Problem Solver

Sam McNeish
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Woman works to help grandchild overcome learning obstacles

AMHERST - No one could accuse Terrie Brundage of not loving her grandson.

Problem Solver

AMHERST - No one could accuse Terrie Brundage of not loving her grandson.

Her grandson was born with a number of medical issues that created difficulty for him to learn basic math skills in school. He had a brain deformity that doctors found in an MRI when he was five, suffers from ADHD, has a learning disability and also suffers from epilepsy,

He had a lot of problems, His motor skills were delayed to the point he didnt walk until he was two. He had epilepsy right from the start and through medications, we have that under control, she added.

One night, while laying in bed, Brundage was thinking about the questions Shanes friends had about his condition and what they should do if he ever had a seizure. She got up, made a few notes and the next day started penning a book to help explain epilepsy in terms young children would understand.

From there, it was evident Shane had learning difficulties and new and innovative means would be necessary to help him get an education.

He had trouble adding in math and was unable to concentrate long enough to use the current math charts, she said.

So to the drawing board she went and devised a Math Board, a Number Line Board and is now perfecting a Fractions Made Easy program to help Shane and others with learning issues.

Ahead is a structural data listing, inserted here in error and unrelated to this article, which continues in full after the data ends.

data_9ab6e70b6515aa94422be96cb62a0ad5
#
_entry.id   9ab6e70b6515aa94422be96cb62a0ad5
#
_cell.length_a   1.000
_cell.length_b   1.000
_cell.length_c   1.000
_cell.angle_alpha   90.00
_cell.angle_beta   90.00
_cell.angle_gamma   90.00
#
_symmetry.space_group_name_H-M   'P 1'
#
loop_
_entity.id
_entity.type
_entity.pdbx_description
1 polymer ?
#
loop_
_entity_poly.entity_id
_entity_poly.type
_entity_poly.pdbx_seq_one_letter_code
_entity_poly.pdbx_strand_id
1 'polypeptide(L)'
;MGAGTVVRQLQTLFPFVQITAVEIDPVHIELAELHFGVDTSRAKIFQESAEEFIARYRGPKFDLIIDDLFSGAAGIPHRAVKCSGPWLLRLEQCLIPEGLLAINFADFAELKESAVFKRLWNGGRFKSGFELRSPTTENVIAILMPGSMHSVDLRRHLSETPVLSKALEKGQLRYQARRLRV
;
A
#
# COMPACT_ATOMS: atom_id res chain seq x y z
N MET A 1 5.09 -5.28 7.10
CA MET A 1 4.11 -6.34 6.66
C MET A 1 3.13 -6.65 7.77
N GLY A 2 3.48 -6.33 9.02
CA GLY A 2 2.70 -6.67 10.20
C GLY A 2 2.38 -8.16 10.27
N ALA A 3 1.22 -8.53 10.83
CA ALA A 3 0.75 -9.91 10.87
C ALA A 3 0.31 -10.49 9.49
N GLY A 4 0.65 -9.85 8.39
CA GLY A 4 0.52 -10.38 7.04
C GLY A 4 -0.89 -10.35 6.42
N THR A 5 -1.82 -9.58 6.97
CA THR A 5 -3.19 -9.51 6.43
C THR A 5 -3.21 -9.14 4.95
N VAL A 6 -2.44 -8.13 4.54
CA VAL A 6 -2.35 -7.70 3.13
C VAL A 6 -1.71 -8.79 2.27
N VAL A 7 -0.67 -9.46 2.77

In addition to using these items at home, the IWK childrens hospital has a number of the items that learning specialists are using with patients and the Cumberland North Academy is employing each of her innovations.

I recall one child in particular, He had significant brain damage ad was unable to make sense of written equations such as 5+2=? (presented either horizontally or vertically), Gabrielle Dragone, psychometrist at the IWK hospital in Halifax, said.

When I demonstrated the board, he responded with an impressed cool and proceeded to solve similar equations with exuberance, she added.

Dragon said the childs mother was in the room, excited about the quick progress and wondering how she could adapt the apparatus in her own home.

She was impressed with the insight into how childrens brains function preferring to thrive on a visual, hands-on approach to solving match questions.

Karen Curry, a teacher at Cumberland North Academy, said many children have spatial challenges and difficulty tracking a row of numbers with their eyes making addition and subtraction charts of no use to the children.

This board, however, has a physical component that requires the children to place the trackers on the column and row and displays the correct answer, Curry said. Kinesthetic learners find this a valuable tool, as well as visual learners. These are the main modalities of learning. Many of the children who learned their facts just wanted to use the boards because they were fun, which continued to reinforce their learning.

Organizations: Problem Solver, Cumberland North Academy, Math Board Number Line Board IWK hospital

Geographic location: Halifax

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